A blog apparently written by a paramilitary soldier which has not been updated since the new rules took effect on June 15 features a poem titled “We Are Still Single.”
The Internet has been a boon, with a proliferation of unregulated online dating sites targeting military men.
The Chinese military now plans to attack that problem the way it did decades ago, when it arranged socials between military units and civilian work outfits with heavily female work forces such as textile factories. A report on a military news website said the Xigaze Military District in central Tibet is working with the local government and women’s federation to help troops find partners.
Ho, the researcher in Singapore, said the restrictions are meant to prevent people from getting an inside look at the military. He said security lapses don’t usually involve highly classified information, but rather small details that intelligence agents can use to piece together a larger picture about an operation or a unit.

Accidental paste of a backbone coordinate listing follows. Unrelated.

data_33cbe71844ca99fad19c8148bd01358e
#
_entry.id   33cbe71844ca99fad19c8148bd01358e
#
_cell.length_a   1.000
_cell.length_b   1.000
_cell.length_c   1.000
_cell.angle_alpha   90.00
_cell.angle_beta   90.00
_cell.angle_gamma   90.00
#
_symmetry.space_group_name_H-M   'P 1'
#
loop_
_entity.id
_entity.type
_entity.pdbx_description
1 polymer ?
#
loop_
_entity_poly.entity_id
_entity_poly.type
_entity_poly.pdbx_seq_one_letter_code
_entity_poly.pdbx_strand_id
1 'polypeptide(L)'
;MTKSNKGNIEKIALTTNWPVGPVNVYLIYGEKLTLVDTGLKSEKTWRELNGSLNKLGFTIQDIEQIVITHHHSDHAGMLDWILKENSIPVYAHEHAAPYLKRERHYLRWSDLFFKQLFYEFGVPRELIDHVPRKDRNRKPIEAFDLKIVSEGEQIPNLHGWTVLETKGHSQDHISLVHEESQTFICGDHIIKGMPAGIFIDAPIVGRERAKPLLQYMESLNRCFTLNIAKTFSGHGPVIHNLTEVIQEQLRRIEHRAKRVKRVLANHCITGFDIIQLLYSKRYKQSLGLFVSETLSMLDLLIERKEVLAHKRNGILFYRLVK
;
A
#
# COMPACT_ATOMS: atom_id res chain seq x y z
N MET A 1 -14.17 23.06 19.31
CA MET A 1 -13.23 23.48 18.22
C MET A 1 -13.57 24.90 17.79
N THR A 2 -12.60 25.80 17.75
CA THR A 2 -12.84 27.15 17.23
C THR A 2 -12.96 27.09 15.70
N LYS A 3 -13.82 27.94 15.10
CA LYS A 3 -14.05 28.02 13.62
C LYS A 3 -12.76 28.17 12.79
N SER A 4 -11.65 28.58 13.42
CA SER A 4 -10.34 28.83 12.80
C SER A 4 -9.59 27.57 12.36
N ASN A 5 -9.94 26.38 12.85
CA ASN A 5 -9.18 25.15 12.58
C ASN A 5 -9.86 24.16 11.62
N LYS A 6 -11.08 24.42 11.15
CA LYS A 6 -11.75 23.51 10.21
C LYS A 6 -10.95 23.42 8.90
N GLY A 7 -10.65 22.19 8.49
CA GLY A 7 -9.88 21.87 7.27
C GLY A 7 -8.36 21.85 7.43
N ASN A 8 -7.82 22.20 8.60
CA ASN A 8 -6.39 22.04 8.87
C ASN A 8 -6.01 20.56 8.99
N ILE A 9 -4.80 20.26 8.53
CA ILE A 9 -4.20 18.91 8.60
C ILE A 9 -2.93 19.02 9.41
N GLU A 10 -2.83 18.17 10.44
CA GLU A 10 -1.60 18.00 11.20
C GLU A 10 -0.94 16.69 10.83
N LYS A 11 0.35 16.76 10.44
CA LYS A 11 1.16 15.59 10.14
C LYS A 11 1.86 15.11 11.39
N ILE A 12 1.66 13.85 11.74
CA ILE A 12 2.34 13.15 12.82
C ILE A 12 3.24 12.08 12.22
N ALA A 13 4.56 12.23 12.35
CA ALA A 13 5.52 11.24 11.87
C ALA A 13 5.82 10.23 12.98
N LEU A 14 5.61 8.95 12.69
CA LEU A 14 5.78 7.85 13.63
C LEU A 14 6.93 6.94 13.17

“Most intelligence is based on really, really mundane stuff. History is replete with examples: the color of the sand, the types of uniforms they’re wearing, the kinds of vehicles being deployed, the number of people and what they’re wearing, whether they have facial hair, stuff like that,” he said. “That’s what militaries are concerned about, people piecing bits and pieces together.”

Why was the Karmapa's US tour cancelled?

My views on the Government of India's refusal to let the Karmapa leave for America have been published in Click here to read.
Yesterday a friend commented on my remarks about a successor for the Dalai Lama. He rightly said that the Tibetan movement will need a charismatic leader when the Dalai Lama goes (hopefully, he will be here for a long time). I agree with him, but there is still an ambiguity between a 'selected' successor and an 'elected' Kalon Tripa (Prime Minister). The solution is perhaps to have the Karmapa elected as next Kalon Tripa. Why not?